— Isaac Asimov
So. Back to the Future. You know, the scene in the third movie where Marty complains they can't get the time machine to 88 mph because they'll run into a movie theater, and Doc says, "You're not thinking 4th dimensionally, Marty! When you go back to 1885, none of this will be here."
It's clever, cuz see, even though you're traveling to a different time, you're still in the same place. So while there's a movie theater in 1955, it's all prairieland in 1885. Where a bridge is under construction, 100 years later it'll be finished and you can just sail across.
But if you think about it, that's ridiculously Earth-centric.
See, during the time you skip, the Earth will have moved. For one thing, it rotates constantly. California (where the movies take place) moves through space at about 700 mph. So unless you are arriving at the exact same time of day as you left, the Earth will have shifted underneath you.
|In the DeLorean's inaugural voyage, Ein would've crashed into a house 12 miles west of the mall.|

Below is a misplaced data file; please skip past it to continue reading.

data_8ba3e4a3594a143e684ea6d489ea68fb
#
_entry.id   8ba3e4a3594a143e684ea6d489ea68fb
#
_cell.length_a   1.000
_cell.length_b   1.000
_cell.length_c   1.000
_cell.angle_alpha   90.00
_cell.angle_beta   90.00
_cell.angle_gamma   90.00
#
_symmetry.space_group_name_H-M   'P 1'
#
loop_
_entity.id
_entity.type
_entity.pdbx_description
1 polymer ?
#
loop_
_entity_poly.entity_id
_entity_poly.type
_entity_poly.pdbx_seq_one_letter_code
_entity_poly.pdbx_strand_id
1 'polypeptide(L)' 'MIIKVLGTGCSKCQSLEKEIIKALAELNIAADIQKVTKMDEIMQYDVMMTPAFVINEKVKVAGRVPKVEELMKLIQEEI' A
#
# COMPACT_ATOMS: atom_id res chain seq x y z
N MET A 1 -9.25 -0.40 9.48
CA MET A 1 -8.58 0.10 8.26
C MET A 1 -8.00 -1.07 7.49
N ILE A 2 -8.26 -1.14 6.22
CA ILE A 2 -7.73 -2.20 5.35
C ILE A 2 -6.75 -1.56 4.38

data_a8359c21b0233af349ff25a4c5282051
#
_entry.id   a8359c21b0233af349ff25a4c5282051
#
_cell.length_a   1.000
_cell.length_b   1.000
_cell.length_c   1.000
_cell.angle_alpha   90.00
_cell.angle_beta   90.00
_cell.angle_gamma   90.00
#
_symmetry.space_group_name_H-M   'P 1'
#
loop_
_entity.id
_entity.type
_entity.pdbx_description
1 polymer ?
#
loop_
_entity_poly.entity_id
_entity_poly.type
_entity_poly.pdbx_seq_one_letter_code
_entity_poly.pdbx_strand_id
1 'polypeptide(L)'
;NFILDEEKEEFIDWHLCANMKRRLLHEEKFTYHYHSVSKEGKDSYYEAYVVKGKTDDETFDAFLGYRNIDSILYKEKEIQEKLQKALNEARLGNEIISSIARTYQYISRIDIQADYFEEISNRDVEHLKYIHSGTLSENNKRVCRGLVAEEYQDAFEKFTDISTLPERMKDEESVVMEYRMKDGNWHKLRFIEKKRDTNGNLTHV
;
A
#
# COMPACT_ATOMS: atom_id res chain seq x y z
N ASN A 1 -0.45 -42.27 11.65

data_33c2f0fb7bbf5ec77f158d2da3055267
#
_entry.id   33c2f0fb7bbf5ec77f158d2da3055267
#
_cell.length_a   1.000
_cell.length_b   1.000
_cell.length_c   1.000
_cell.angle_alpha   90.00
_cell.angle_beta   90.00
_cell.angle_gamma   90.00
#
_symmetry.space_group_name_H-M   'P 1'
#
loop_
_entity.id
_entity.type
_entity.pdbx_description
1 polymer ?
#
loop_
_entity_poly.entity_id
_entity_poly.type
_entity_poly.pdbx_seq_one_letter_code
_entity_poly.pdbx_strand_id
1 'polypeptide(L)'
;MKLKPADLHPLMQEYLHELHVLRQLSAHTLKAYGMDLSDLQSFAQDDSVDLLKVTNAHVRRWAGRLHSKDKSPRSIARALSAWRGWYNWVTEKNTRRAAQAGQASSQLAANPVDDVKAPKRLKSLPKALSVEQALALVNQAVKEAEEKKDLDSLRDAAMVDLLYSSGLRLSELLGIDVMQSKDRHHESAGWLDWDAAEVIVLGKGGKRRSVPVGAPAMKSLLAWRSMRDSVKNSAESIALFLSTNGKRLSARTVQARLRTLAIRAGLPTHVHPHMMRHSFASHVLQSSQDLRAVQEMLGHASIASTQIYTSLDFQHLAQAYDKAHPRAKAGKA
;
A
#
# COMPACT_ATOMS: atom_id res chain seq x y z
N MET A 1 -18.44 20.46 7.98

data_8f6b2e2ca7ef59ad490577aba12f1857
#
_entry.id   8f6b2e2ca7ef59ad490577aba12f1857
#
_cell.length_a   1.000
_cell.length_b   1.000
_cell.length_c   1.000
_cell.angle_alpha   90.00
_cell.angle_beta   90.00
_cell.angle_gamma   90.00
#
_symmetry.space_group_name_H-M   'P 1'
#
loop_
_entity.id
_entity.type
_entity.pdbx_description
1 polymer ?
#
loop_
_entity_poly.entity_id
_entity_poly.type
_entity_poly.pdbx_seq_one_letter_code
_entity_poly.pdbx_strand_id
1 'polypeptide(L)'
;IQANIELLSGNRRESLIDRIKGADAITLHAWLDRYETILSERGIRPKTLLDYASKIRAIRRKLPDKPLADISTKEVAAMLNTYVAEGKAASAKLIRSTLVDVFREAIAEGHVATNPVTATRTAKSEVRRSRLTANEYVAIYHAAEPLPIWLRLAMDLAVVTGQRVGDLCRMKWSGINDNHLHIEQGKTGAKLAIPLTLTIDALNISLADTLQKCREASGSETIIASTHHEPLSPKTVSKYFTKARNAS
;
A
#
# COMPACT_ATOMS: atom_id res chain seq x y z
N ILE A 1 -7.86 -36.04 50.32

|"Was that . . . a DeLorean?"|
But that's assuming the sun is our central reference point, which is just as arbitrary. Why not use the galactic center? Or the (impossible to define) center of the universe? By some measurements, Earth is shooting through the universe at over 1 million miles per hour.
Poor Ein would end up a tenth of the way to the moon. And that's just for traveling one minute in to the future. Marty's first jump would land him somewhere past Neptune. His final 100-year trip would shoot him out of the solar system entirely.
Don't get me wrong, I love time travel stories. But writing them gives me a headache.
|Who's not thinking 4th dimensionally now, Doc?|